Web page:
This iconic 1957 Richard Avedon photo, “Marilyn Monroe, actress, New York,” is now in the collection of New York’s Museum of Modern Art. Today the museum announced its acquisition of 39 Avedon photographs, more than doubling its collection of the late photographer’s work. “We are very grateful…for the cooperation of The Richard Avedon Foundation, which enabled us to realize an acquisition that I had discussed with the photographer himself, and about which he was very enthusiastic,” said Peter Galassi, chief curator of MoMA’s department of photography, in a statement issued today. Acquired from the Foundation, the career-spanning photos date from 1953 to 2002 and include nine photos of Avedon’s father that were first shown in a solo exhibition at MoMA in 1974. Read the rest of this entry ».
1. The word “photography” was first mentioned by an eminent mathematic and astronomic expert, Sir John Frederick William Herschel in 1839.
2. Leica is identical to Germany but it is actually made in Canada and Portugal as well.
3. Single lens reflex camera (SLR) was first discovered in 1861 by Thomas Sutton – and it was so big in size. A 35 mm SLR camera of “Sport” brand was first developed in 1934 in Russia (back then, Soviet Union). However, it was not in the market before 1937. A Germany-made camera called Kine Exakta was the first one to be sold in the market in 1936. The first Asian-made SLR camera, Asahi flex was in introduced in 1952 by the Asahi Optical company in Japan and which is today known as Pentax.
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Here are A World History of Photography by Naomi Rosenblum. Encompasses the entire range of the photographic medium, from the camera lucida to up-to-date computer technology, and from Europe and the Americas to the Far East. The text investigates all aspects of photography – aesthetic, documentary, commercial and technical – while placing it in historical context. It includes three technical sections with detailed information about equipment and processes. This edition also updates important new international work from the 1980s and 1990s. Read the rest of this entry ».
Related Photography Ideas for History of photography at OneSlidePhotography.com
There come times when we are asked to photograph friends and passersby, and they may have a distinct “unflattering” features about them (this may be in the form of a flat nose, chubby cheeks, oversized ears, and so on). We may be doing them a favor and may even make their day if we shoot […]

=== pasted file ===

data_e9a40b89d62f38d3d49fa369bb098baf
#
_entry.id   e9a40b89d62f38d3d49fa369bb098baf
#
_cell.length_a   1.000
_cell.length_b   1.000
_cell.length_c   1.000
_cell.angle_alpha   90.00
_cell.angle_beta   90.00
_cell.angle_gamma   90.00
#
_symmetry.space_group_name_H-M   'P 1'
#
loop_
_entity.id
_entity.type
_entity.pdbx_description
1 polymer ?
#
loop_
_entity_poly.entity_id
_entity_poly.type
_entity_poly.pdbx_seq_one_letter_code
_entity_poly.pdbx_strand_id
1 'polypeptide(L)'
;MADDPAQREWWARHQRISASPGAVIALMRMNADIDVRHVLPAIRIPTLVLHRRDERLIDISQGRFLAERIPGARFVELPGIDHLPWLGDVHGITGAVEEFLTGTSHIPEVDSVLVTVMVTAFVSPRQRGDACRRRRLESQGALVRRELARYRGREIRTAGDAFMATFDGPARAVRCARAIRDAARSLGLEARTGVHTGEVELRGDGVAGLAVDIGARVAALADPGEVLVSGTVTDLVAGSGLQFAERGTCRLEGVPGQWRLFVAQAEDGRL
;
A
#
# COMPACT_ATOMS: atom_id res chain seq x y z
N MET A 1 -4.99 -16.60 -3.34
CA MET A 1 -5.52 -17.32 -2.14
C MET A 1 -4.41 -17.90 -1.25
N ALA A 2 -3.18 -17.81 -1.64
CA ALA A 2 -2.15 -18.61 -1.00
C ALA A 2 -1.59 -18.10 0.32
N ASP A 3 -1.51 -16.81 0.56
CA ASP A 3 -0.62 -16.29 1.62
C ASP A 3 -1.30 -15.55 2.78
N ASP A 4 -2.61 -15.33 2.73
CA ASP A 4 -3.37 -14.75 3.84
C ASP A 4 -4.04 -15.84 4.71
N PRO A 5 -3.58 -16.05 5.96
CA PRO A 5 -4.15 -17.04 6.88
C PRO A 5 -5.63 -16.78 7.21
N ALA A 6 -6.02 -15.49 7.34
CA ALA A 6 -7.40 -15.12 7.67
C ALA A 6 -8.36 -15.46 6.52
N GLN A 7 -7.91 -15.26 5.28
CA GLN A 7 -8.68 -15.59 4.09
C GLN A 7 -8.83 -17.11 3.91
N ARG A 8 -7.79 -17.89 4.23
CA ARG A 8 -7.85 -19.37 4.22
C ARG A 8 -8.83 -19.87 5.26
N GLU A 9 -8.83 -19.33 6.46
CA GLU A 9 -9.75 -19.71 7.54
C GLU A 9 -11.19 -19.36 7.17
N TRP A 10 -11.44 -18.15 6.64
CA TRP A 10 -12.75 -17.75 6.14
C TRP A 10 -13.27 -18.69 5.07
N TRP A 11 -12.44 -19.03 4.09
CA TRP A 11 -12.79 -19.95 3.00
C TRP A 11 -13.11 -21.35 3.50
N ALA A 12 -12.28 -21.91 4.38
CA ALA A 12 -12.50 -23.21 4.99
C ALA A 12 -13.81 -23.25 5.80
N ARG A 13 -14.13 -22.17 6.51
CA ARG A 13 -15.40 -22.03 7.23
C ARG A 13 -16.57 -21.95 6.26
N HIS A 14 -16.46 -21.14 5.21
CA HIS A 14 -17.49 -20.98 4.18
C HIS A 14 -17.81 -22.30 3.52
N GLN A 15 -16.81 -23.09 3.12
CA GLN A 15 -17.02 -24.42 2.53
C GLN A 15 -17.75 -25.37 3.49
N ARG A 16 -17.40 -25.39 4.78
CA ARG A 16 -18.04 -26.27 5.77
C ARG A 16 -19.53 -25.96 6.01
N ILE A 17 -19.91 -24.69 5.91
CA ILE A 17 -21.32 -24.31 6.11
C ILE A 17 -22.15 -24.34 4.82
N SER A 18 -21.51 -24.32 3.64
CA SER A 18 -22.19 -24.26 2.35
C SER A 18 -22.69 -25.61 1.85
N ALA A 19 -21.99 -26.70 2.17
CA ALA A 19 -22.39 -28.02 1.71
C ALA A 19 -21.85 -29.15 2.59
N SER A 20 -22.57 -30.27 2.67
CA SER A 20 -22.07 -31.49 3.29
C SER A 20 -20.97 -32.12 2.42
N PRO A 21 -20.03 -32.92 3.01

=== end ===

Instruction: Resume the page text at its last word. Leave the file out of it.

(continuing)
When mounting a lens to a DSLR camera body, then peer into the viewfinder, what you’ll see is the image in the lens’ widest aperture settings. Now what if you want to see the image when using the smallest aperture opening straight from the viewfinder in order to get an accurate image of how the […]
Photography consists of the ancient Greek words “photos” meaning “light” and “graphein” meaning “draw/graph”. So essentially, photography is the practice of drawing with light. So if we’re too dependent on photo-editing programs (such as Photoshop) to create a good photograph, then do we still deserve to be called photographers? Here are some statements as food […]
Sensors allow DSLR cameras to capture light and produce the digital image. It is, in short, the heart of a DSLR camera. Because they are charged, they have a strong tendency to attract dust particles. Properly keeping the lens cap on when the camera is not in use would usually be enough to protect the […]
Anyone can take a selfie anytime and anywhere, yet of course you have to be careful while performing it. If you get into wrong place and time, instead of taking a good photograph of yourself, you can get injured and pain. This happened to Jared Michael when he had to restrain his pain when he […]
Here’s the world’s first photo model, or the first ever person to be photographed with a camera. Want to know how the person who was dubbed the first photo model looks like? The answer is in the photograph above. The University of Rochester gave an award for the making of this first photograph of a […]
The following questions are the most common ones asked by amateur photographers which professional photographers find ridiculous. Why? It is because photography is a piece of art and not a math calculation where one plus one results two. There are so many unnecessary questions and usually they are ones to be blamed when a photo […]